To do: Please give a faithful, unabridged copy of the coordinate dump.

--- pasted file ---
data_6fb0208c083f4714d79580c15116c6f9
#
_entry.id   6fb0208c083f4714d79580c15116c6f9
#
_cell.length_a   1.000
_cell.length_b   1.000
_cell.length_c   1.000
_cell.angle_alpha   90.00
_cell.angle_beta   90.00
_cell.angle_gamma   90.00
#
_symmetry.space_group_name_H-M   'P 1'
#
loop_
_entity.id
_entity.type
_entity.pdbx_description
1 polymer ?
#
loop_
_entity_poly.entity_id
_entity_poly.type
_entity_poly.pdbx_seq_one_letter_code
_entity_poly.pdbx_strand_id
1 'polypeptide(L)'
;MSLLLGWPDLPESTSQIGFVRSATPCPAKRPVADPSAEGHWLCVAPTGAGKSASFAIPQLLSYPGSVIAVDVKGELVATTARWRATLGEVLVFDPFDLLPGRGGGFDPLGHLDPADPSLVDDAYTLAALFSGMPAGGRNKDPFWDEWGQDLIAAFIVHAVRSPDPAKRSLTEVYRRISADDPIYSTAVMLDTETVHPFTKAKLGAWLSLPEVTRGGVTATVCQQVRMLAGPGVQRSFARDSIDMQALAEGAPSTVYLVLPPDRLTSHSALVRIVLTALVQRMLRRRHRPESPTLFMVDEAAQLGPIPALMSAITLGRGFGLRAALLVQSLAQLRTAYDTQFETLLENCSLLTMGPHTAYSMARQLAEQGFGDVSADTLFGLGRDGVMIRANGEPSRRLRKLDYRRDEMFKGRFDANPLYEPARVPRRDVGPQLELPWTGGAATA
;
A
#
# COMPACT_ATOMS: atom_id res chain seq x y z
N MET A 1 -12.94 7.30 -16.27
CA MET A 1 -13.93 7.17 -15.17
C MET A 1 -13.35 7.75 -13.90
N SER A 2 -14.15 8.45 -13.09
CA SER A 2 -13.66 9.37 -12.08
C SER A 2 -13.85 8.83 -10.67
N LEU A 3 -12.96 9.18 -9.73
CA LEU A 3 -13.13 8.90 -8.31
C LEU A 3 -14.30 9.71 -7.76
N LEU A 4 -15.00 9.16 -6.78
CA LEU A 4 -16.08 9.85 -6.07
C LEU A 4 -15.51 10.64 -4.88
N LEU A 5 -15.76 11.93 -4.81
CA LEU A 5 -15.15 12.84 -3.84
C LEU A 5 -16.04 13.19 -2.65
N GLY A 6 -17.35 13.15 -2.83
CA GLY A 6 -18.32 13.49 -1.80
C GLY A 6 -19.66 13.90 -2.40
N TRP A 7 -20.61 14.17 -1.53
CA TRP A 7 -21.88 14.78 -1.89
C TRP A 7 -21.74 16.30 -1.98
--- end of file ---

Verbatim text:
data_6fb0208c083f4714d79580c15116c6f9
#
_entry.id   6fb0208c083f4714d79580c15116c6f9
#
_cell.length_a   1.000
_cell.length_b   1.000
_cell.length_c   1.000
_cell.angle_alpha   90.00
_cell.angle_beta   90.00
_cell.angle_gamma   90.00
#
_symmetry.space_group_name_H-M   'P 1'
#
loop_
_entity.id
_entity.type
_entity.pdbx_description
1 polymer ?
#
loop_
_entity_poly.entity_id
_entity_poly.type
_entity_poly.pdbx_seq_one_letter_code
_entity_poly.pdbx_strand_id
1 'polypeptide(L)'
;MSLLLGWPDLPESTSQIGFVRSATPCPAKRPVADPSAEGHWLCVAPTGAGKSASFAIPQLLSYPGSVIAVDVKGELVATTARWRATLGEVLVFDPFDLLPGRGGGFDPLGHLDPADPSLVDDAYTLAALFSGMPAGGRNKDPFWDEWGQDLIAAFIVHAVRSPDPAKRSLTEVYRRISADDPIYSTAVMLDTETVHPFTKAKLGAWLSLPEVTRGGVTATVCQQVRMLAGPGVQRSFARDSIDMQALAEGAPSTVYLVLPPDRLTSHSALVRIVLTALVQRMLRRRHRPESPTLFMVDEAAQLGPIPALMSAITLGRGFGLRAALLVQSLAQLRTAYDTQFETLLENCSLLTMGPHTAYSMARQLAEQGFGDVSADTLFGLGRDGVMIRANGEPSRRLRKLDYRRDEMFKGRFDANPLYEPARVPRRDVGPQLELPWTGGAATA
;
A
#
# COMPACT_ATOMS: atom_id res chain seq x y z
N MET A 1 -12.94 7.30 -16.27
CA MET A 1 -13.93 7.17 -15.17
C MET A 1 -13.35 7.75 -13.90
N SER A 2 -14.15 8.45 -13.09
CA SER A 2 -13.66 9.37 -12.08
C SER A 2 -13.85 8.83 -10.67
N LEU A 3 -12.96 9.18 -9.73
CA LEU A 3 -13.13 8.90 -8.31
C LEU A 3 -14.30 9.71 -7.76
N LEU A 4 -15.00 9.16 -6.78
CA LEU A 4 -16.08 9.85 -6.07
C LEU A 4 -15.51 10.64 -4.88
N LEU A 5 -15.76 11.93 -4.81
CA LEU A 5 -15.15 12.84 -3.84
C LEU A 5 -16.04 13.19 -2.65
N GLY A 6 -17.35 13.15 -2.83
CA GLY A 6 -18.32 13.49 -1.80
C GLY A 6 -19.66 13.90 -2.40
N TRP A 7 -20.61 14.17 -1.53
CA TRP A 7 -21.88 14.78 -1.89
C TRP A 7 -21.74 16.30 -1.98